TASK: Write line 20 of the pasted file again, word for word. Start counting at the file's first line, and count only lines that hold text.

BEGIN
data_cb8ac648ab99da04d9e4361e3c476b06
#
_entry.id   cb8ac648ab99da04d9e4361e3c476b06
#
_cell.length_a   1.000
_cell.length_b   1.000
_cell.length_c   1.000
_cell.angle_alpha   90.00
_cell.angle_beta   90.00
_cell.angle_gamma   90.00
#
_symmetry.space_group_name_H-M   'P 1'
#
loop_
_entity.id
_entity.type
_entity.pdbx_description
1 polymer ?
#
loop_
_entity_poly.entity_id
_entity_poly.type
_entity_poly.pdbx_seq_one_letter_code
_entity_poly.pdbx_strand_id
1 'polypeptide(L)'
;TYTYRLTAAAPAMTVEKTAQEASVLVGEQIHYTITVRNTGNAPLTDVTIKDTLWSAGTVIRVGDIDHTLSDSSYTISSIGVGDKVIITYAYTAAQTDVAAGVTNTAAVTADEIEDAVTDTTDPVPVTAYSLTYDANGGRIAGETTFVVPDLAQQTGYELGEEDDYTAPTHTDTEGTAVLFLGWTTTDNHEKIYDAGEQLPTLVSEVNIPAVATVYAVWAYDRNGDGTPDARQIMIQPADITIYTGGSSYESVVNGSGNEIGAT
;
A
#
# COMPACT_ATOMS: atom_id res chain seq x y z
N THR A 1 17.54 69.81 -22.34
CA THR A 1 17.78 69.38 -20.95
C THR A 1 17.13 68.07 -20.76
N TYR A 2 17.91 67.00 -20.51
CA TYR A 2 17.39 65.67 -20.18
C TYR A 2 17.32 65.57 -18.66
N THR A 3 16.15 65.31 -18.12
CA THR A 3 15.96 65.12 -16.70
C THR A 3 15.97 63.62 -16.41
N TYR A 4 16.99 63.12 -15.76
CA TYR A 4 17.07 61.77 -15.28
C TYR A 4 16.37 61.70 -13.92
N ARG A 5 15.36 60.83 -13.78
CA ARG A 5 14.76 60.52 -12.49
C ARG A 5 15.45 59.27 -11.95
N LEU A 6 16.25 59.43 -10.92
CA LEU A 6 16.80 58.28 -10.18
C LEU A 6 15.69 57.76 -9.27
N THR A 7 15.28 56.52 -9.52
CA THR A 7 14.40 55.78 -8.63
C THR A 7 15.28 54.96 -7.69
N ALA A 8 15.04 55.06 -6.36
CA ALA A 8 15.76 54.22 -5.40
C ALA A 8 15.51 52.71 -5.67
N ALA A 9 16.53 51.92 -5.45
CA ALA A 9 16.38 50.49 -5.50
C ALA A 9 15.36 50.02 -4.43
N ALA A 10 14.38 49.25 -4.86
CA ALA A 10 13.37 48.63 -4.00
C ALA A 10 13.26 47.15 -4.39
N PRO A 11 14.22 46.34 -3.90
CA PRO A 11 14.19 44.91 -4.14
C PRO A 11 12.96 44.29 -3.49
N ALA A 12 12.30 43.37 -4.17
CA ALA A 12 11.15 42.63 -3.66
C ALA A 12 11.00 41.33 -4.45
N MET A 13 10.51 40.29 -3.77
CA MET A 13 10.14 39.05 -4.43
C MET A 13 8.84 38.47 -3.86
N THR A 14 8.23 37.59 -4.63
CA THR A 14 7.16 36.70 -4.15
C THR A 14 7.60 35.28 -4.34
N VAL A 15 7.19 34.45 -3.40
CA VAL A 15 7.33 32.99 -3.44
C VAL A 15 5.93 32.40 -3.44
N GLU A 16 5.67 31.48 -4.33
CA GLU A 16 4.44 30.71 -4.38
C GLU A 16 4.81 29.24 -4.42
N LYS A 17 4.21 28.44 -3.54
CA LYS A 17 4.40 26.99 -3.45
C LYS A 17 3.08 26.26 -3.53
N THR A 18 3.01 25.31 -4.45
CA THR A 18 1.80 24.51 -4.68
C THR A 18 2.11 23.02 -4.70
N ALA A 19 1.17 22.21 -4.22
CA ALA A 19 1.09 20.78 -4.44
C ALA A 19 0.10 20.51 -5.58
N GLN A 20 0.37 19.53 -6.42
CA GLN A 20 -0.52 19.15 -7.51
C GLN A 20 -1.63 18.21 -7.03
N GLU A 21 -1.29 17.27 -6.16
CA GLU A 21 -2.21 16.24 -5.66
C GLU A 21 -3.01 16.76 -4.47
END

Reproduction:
loop_